Efforts to diversify the economy and encourage higher levels of FDI have also been reflected in the government’s aggressive privatization efforts, which have accelerated since 2006. State-owned enterprises (SOEs) grew to dominate the economy after the Revolution. In the 1990s, the first small steps toward competition were taken. In 2005, in line with the goals of the Fourth Five-Year Economic Development Plan, efforts to privatize SOEs were announced, and in July 2006 the Supreme Leader Ali Khamenei issued a decree to speed up the privatization process, calling for the implementation of Article 44 of the Constitution. Accordingly, the state will privatize the majority of the SOEs it controls except for those involved in upstream oil and gas activities, the defense sector, and banks that offer specialized services. The implementation of this decree should see the government’s share in the economy fall to 20% over the course of the coming decade, well down on the 60% figure recorded in 2005.
The privatization efforts have involved almost every sector of the economy. Large-scale industrial concerns related to ferrous and non-ferrous metal production and the automotive sector saw the biggest moves. In the power generation sector, 50 companies were privatized by mid-2010, and another 35 are being prepared for sale. State banking giants such as Saderat, Mellat and Tejarat were privatized in different blocks over 2009. The three biggest insurance companies, Alborz, Asia, and Dana, the Telecommunications Company of Iran, and the Islamic Republic of Iran Shipping Lines are also among those that have seen block stake sales and have launched IPOs on the Tehran Stock Exchange (TSE). Over the last five years, $70 billion has been raised through the privatization of 330 companies.
The Iranian Privatization Organization (IPO), under the Ministry of Economic Affairs and Finance, is the state agency charged with the responsibility of managing the sell-off of SOEs. Some 70% of the privatizations seen so far have been realized through listings on the TSE and another 30% through public tender, and there is a ban on state companies acquiring controlling stakes in firms undergoing privatization. International companies have also shown strong interest in the companies on offer. For example, a Turkish consortium, Gübre Fabrikaları, bought Razi Petrochemical in February 2008 for $656 million. Other international investors have used investment funds to buy shares via the TSE.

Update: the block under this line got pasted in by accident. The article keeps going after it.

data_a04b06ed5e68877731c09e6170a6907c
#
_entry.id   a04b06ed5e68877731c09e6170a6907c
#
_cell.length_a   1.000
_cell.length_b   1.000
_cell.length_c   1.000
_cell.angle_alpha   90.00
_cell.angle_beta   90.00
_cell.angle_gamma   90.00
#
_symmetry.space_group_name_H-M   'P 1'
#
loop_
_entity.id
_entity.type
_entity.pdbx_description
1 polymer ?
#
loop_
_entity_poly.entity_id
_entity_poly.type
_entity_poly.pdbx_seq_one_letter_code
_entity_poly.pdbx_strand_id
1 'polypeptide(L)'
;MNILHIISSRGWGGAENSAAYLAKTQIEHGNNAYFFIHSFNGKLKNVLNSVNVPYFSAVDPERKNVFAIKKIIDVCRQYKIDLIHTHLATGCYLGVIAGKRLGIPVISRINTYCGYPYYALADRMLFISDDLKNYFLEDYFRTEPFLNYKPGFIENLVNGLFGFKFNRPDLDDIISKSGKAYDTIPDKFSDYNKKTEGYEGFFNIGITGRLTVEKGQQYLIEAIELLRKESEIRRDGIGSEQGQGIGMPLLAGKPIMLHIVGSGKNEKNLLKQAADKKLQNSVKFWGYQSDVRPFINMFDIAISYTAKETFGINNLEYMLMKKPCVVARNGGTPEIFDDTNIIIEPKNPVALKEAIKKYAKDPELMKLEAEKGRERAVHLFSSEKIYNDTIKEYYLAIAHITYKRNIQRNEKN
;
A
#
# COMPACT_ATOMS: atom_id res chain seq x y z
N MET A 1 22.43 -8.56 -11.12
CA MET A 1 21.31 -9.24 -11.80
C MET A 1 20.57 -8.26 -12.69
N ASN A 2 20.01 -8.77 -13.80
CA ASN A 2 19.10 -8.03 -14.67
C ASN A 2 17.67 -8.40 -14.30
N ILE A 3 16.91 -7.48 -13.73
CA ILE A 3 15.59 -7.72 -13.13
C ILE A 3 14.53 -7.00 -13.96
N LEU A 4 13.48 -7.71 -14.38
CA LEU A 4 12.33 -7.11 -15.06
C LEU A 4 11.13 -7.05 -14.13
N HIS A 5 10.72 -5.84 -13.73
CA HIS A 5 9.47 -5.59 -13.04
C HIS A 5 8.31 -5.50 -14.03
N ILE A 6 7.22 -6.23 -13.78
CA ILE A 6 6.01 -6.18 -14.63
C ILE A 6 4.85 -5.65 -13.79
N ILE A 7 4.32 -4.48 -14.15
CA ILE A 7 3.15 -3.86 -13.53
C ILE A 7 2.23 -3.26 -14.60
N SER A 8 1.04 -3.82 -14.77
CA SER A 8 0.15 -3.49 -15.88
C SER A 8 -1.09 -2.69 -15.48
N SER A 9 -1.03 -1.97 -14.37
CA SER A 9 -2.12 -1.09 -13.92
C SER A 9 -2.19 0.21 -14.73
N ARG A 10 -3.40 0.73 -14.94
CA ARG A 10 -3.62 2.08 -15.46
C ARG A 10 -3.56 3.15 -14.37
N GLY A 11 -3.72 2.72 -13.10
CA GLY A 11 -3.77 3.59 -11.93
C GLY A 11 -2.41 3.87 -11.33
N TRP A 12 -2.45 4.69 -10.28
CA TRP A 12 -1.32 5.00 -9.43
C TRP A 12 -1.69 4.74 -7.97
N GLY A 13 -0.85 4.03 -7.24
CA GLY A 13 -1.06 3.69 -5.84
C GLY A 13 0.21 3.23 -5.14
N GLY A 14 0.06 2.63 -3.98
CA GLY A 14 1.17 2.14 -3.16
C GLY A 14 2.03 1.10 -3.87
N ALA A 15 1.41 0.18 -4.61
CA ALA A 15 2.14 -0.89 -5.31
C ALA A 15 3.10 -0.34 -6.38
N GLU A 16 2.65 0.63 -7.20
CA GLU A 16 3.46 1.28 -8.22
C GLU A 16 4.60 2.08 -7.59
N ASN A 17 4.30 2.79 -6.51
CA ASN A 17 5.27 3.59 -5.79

The sell-off process has retained a local flavor through the use of “Justice Shares”. They have been used in the Iranian privatization effort to address the social justice concerns attached to privatization. In this scheme, 20 to 30% of shares in a privatized company are allocated to low-income members of society, the value of which will be reimbursed in 20 years from the dividends generated by those shares. Such shares cannot be sold for at least 10 years. Justice shares have proved very useful for spreading the shareholding culture in Iranian society. Before privatization, only 4-5% of Iranian people invested in the TSE, but state officials report that the figure increased to 60% after the recent wave of privatizations. Through justice shares, privatization in Iran is expected to improve income distribution, rather than deteriorate it.
State agencies are active in monitoring the effects of privatization on the Iranian economy. Using the EFQM Excellence Model, areas such as productivity, efficiency, and new investment allocation have been increased substantially since the beginning of the privatization drive. State officials report that there has also been an increase in the satisfaction of lower-income people with the economic system because they are now able to participate more actively in the economy.
However, the sell offs will not continue forever. By law, the privatization of SOEs slated for sale will finish in 2015.
© The Business Year